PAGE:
Military 101: The U.S. Navy

By Joel Paul, Policy Analyst

The United States Navy is one of the country’s seven uniformed services. It is most often the first service to contact adversaries and is the United States’ principal power projection force. Through the use of the Atlantic and Pacific Fleets, the U.S. Navy keeps ships near strategic interests and acts as a deterrent to aggression against the U.S. and its allies, as well as maintains maritime law.

The Navy is the naval warfare service branch of the United States Armed Forces whose primary mission is to maintain, train and equip combat-ready naval forces capable of winning wars, deterring aggression and ensuring freedom of the seas. The Navy operates globally, providing maritime and economic security and power projection in support of national interests.


Per the U.S. Navy official website, “the United States is a maritime nation, and the U.S. Navy protects America at sea. Alongside our allies and partners, we defend freedom, preserve economic prosperity, and keep the seas open and free…” The Navy does this through force projection of forward deployed assets such as carriers strike forces and overseas bases.


Officially, the Navy was established in 1798. However, naval historians credit the start of the Navy to the Continental Navy of 1775, which was disbanded after the American Revolution.

The history of the Navy is divided into two ages: the “Old Navy” from the age of sail and including the ironclads of the US Civil War and the “New Navy” that emerged afterward based on constant modernization. The Navy still maintains the USS Constitution, which is the oldest ship in the fleet and was launched in 1797. Currently, the USS Constitution is maintained by Naval officers and crew.

The “Old Navy” began when U.S. merchant traffic came under the fire of Barbary pirates from Northern African states. President George Washington’s administration requested Congress pass the Naval Act of 1794 creating a standing U.S. naval force and authorization to build six frigates. Frigates are smaller ships built for speed and maneuverability and used for patrol or escorts for larger ships. The U.S. Naval Academy was established in 1845 on the grounds of Old Fort Severn in Annapolis, Maryland, where future officers, called “midshipmen,” train today.

By 1882, the U.S. Navy was outdated and ready for modernization in both size and style of ships. The U.S. was ready for a “New Navy.” Over the following years, the Navy built modern steel armored cruisers and some of the first battleships. By 1898, the investment showed, with the U.S. winning two major naval engagements in the Spanish-American War. This success led to the Navy’s wider reach and over the next century the Navy maintained forces in both the Atlantic and the Pacific Oceans. By the end of WWI, the Navy had more officers and sailors in uniform than the British Royal Navy.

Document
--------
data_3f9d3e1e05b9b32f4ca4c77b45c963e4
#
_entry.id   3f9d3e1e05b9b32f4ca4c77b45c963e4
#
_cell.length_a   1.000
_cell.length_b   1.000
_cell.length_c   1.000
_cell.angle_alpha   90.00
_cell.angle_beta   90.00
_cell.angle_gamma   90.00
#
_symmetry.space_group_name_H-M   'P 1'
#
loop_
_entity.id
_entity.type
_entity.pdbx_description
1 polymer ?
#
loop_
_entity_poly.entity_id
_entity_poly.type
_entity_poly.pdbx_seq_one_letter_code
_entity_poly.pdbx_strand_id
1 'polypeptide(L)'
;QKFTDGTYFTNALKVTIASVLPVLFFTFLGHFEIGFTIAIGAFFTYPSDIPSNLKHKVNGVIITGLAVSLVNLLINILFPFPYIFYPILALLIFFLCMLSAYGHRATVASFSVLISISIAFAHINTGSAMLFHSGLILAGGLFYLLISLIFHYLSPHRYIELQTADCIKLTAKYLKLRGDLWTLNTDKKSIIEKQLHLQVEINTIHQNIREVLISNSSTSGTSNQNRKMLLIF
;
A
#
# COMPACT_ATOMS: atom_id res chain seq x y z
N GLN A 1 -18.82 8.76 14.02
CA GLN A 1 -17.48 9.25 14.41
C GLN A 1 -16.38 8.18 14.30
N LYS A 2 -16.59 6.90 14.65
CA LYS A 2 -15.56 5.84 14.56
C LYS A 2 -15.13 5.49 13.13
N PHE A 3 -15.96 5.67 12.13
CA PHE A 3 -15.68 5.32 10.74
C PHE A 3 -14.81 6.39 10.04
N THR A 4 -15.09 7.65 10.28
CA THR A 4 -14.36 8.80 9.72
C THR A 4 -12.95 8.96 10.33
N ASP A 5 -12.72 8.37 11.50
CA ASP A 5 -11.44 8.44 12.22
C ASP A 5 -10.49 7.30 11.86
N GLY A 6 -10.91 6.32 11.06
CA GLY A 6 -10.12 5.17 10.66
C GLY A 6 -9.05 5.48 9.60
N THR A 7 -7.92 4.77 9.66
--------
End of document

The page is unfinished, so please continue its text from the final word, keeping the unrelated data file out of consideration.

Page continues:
The modern U.S. Navy is the direct result of lessons learned in WWII and the War on Terror. Namely, the U.S. needs to have force projection, or the ability to deploy and maintain forces, and a fleet that is capable of multiple roles. Along with maintaining ships, boats and other marine crafts, the Navy also has the second largest fleet of aircraft, behind the U.S. Air Force.

The Fleet 

The Navy deploys many types of ships and other craft. In general, ships are classified as carriers, cruisers and destroyers, submarines, amphibious crafts, littoral combat ships, and hospital ships.


The largest ships in the fleet are, by far, the aircraft carriers. Whether designed to accommodate jet fighters or helicopters, these ships focus on force projection, securing maritime law and deterring aggression against the United States or its allies. There are four classes of carriers: the Gerald R. Ford, the Nimitz, the America and the Wasp. The current Gerald R. Ford-class of carriers has a complement of over 500 officers and almost 3,800 enlisted in its crew. When battle-ready, a Nimitz-class carrier has over 5,600 crew of which about 2,300 belong to the Air Wing. The Air Wing is the planes, officers and crew that make the aircraft carrier such a potent offensive force; it is semi-autonomous from the carrier itself which is run by the ship’s officers and crew.


Cruisers are large, multi-mission ships that often work with carriers and other craft to complete missions. Given their size and speed, cruisers often serve as the flagships. Additionally, the ships are equipped with long range missiles.


U.S. submarines are among the most technical vessels and are used as platforms for guided and ballistic missiles, anti-submarine warfare and reconnaissance. Submarines can also covertly bring Navy SEAL teams into hostile environments.

Established during the President John F. Kennedy, the U.S. Navy SEALS (Sea, Air and Land Team) serve a highly specialized role in U.S. military operations specializing in unconventional warfare. SEAL duties include, but are not limited to:

  • Conduct insertions and extractions by sea, air or land to accomplish covert missions.
  • Capture high-value enemy personnel and terrorists around the world.
  • Collect information and intelligence through special reconnaissance missions.
  • Carry out small, close-fire missions against military targets.
  • Perform underwater reconnaissance and the demolition of man-made or natural obstacle prior to an amphibious landing.

Amphibious Force

The Navy Amphibious Force can move large numbers of U.S. Marine forces quickly through landing crafts and helicopters, all while providing fixed wing aircraft support. Amphibious warfare is an offensive military operation using naval ships to place ground and air assets onto hostile shores in a designated landing zone. Throughout history, these operations were conducted using the ship’s boats as a primary method of delivering U.S. Marines to the shore. Generally, boats can be carried by ships and have a command and crew even in port.

Littoral Combat Ships